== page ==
Nuclear Terrorism

A crude terrorist nuclear bomb the size of a football detonating in the heart of a major city could have a devastating effect. It would release an equivalent of as much as 10,000 tons of conventional explosives. At the place of its detonation, the temperature would reach millions of centrigrade combined with an intense burst of gamma and neutron radiation which would be lethal for nearly everyone directly exposed within about a mile from the centre of the blast.

This is a low-probability, a non-existential risk on its own. However, if such an event happens at the same time as other catastrophic risks, such as pandemic or significant climate change events, it can become existential. Nuclear terrorism could include:

  • Acquiring or fabricating a nuclear weapon
  • Fabricating a dirty bomb
  • Attacking a nuclear reactor, e.g., by disrupting critical inputs (e.g. water supply)
  • Attacking or taking over a nuclear-armed submarine, plane, or base.[6]

According to a 2011 report published by the Belfer Center for Science and International Affairs at Harvard University, can be executed and distinguished via four pathways:[7]

An example of nuclear terrorism by a rouge state: four North Korean rockets fired off simultaneously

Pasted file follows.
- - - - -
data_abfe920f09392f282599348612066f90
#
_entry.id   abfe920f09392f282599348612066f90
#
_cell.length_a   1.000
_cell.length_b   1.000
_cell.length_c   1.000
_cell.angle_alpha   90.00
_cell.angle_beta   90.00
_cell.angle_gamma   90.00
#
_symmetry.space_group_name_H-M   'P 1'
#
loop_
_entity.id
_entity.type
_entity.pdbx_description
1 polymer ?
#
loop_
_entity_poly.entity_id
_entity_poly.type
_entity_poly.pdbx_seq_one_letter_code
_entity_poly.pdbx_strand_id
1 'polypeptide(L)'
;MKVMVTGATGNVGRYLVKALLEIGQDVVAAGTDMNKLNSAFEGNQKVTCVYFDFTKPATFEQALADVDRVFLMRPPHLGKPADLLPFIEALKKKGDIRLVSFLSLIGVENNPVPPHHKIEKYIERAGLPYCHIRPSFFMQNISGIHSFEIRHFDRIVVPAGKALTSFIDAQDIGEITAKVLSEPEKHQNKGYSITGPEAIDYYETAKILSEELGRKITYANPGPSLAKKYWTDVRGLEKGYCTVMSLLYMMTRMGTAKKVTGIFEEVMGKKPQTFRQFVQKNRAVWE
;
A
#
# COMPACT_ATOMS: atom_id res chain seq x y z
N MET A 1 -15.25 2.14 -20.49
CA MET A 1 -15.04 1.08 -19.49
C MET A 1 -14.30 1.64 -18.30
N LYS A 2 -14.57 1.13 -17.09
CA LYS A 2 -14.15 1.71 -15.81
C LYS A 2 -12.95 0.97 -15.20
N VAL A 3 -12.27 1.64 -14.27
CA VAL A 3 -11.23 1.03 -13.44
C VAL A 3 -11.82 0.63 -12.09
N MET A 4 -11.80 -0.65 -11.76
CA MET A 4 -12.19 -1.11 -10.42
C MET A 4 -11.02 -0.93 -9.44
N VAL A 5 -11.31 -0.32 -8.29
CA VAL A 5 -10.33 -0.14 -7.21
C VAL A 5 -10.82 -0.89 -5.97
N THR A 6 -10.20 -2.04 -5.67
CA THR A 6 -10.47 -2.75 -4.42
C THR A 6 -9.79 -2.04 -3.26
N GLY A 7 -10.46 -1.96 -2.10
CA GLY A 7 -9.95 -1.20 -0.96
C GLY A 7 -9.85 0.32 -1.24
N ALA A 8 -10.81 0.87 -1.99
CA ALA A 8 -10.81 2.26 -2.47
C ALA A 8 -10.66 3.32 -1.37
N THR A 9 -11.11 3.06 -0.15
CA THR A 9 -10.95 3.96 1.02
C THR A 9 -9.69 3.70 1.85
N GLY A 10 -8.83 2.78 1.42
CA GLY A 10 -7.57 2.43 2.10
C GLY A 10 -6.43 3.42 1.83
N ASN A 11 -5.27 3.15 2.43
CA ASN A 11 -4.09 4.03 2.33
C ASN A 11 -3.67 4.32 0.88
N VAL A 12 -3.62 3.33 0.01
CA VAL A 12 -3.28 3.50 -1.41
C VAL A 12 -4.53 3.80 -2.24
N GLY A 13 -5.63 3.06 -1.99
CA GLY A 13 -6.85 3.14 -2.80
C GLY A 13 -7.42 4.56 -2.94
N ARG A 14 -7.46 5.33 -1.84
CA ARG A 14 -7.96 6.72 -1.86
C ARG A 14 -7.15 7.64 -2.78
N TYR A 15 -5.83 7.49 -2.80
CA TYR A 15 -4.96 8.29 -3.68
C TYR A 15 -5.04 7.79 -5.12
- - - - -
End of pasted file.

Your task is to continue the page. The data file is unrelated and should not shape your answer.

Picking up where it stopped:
Materials necessary for building a nuclear bomb today are stored at hundreds of sites in 28 countries, down from 52 countries in 1992 and over 40 countries just 10 years ago. But many of these sites aren’t well secured, leaving the materials vulnerable to theft or sale on the black market. Important commitments were undertaken to secure nuclear materials and improve cooperation during the 2010 and 2012 Nuclear Security Summits. Yet no global system is in place for tracking, accounting for, managing and securing all weapons-usable nuclear materials. This poses a real risk that such nuclear materials may be used for creating a fully functioning nuclear bomb or so called ‘a dirty nuclear bomb’.